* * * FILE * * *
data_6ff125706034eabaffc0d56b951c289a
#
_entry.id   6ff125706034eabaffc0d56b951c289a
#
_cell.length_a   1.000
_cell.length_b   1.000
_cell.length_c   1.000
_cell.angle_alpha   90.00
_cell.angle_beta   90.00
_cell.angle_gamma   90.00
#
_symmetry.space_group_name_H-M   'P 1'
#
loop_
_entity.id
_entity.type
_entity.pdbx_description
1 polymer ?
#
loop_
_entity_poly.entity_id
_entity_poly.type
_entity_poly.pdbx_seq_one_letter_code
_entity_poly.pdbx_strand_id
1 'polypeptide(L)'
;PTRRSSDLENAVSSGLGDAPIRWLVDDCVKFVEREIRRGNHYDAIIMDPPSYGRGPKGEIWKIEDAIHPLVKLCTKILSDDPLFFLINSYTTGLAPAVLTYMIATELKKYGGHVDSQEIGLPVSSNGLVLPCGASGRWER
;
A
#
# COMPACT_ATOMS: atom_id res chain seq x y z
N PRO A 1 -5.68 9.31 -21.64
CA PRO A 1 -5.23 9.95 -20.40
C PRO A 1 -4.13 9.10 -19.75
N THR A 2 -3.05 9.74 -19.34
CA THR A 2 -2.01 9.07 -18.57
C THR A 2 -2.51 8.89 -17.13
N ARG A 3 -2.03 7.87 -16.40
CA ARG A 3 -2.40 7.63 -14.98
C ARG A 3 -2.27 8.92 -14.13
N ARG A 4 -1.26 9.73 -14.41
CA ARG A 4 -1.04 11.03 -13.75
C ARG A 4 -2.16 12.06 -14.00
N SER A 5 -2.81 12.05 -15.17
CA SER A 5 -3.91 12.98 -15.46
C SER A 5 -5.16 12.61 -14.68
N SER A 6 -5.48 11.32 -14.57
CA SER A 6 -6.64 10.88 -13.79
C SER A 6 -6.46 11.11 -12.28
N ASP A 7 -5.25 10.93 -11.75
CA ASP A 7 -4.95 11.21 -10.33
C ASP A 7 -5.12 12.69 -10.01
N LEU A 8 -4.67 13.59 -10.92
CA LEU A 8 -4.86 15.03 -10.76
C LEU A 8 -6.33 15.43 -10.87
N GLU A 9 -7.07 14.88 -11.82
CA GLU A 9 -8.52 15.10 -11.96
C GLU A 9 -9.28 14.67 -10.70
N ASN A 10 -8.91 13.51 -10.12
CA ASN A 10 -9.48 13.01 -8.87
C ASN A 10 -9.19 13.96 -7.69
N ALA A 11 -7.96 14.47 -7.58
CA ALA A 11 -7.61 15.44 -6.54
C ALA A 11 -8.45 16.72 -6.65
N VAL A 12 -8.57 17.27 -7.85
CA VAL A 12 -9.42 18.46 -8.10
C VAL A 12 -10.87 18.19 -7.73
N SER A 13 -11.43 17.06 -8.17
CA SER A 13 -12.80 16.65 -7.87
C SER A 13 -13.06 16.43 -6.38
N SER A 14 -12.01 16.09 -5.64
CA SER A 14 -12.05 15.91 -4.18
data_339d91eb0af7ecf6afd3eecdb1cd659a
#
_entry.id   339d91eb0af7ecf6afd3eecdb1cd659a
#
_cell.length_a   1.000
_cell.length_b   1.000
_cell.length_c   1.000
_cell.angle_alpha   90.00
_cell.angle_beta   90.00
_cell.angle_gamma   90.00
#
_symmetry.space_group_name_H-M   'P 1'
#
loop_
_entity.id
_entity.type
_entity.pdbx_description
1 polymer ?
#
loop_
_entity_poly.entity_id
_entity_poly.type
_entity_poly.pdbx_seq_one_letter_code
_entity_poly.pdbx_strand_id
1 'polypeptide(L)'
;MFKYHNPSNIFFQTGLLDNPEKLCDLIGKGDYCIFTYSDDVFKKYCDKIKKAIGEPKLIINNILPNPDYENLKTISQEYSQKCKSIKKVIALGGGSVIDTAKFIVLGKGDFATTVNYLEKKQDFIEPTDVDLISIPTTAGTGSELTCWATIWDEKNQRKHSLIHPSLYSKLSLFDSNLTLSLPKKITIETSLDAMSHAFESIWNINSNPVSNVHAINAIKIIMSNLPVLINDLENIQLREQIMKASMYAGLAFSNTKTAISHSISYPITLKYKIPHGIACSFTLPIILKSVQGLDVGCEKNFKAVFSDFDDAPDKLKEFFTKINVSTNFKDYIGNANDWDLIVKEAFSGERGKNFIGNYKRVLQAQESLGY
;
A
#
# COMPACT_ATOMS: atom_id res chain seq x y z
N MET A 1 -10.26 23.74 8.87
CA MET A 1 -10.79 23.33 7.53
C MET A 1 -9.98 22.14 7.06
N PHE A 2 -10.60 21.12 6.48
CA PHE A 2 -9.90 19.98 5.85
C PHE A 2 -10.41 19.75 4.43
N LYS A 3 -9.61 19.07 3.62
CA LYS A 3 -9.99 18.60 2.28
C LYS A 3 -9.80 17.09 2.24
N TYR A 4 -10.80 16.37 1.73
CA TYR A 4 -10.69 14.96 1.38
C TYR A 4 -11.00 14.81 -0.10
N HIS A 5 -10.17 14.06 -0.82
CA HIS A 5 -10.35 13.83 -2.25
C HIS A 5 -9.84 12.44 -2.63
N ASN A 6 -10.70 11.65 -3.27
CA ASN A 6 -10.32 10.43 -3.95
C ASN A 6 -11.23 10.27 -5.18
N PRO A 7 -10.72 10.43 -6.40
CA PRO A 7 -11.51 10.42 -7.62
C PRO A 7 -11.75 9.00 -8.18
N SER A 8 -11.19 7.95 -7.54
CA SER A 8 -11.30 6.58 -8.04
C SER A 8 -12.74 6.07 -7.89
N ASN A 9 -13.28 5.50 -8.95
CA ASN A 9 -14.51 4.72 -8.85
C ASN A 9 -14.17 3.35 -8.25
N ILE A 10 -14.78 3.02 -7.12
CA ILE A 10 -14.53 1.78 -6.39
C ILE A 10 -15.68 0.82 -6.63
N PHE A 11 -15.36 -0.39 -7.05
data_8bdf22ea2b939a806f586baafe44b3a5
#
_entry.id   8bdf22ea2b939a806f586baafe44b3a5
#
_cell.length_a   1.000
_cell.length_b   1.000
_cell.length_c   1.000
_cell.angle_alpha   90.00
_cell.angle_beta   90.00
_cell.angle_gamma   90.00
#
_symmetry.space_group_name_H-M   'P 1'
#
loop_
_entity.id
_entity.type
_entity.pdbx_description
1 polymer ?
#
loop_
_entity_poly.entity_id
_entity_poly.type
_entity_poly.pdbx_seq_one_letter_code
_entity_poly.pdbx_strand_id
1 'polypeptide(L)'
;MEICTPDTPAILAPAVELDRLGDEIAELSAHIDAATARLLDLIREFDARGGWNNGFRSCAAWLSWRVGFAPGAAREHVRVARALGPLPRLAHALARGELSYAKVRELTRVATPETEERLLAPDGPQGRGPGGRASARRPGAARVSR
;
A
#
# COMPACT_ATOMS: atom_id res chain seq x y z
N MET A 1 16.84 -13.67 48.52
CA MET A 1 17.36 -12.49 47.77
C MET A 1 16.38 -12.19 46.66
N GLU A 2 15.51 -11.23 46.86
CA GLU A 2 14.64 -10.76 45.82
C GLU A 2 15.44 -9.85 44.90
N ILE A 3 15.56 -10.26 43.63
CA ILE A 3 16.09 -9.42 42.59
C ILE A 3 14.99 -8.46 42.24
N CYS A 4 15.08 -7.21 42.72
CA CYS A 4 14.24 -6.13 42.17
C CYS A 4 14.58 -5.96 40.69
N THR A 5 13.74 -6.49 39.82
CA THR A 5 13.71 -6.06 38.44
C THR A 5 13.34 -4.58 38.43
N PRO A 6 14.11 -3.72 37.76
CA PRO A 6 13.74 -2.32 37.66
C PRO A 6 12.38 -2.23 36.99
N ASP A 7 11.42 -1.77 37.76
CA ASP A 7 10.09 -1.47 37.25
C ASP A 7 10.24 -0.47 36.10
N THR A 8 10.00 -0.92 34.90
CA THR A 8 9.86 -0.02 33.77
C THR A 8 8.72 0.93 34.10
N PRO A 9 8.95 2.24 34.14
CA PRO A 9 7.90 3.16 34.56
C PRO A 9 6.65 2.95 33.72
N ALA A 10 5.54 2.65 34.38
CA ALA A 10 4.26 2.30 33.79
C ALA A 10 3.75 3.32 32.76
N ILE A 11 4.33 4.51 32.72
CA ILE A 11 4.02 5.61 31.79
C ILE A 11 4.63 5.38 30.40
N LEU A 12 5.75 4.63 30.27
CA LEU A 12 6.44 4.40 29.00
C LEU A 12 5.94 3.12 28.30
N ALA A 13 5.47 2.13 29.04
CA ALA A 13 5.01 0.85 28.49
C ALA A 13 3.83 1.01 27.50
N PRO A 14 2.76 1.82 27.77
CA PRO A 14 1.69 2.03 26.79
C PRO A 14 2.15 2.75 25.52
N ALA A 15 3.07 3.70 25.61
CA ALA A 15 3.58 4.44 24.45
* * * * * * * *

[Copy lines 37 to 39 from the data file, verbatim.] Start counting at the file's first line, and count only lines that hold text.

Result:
N ARG A 3 -2.03 7.87 -16.40
CA ARG A 3 -2.40 7.63 -14.98
C ARG A 3 -2.27 8.92 -14.13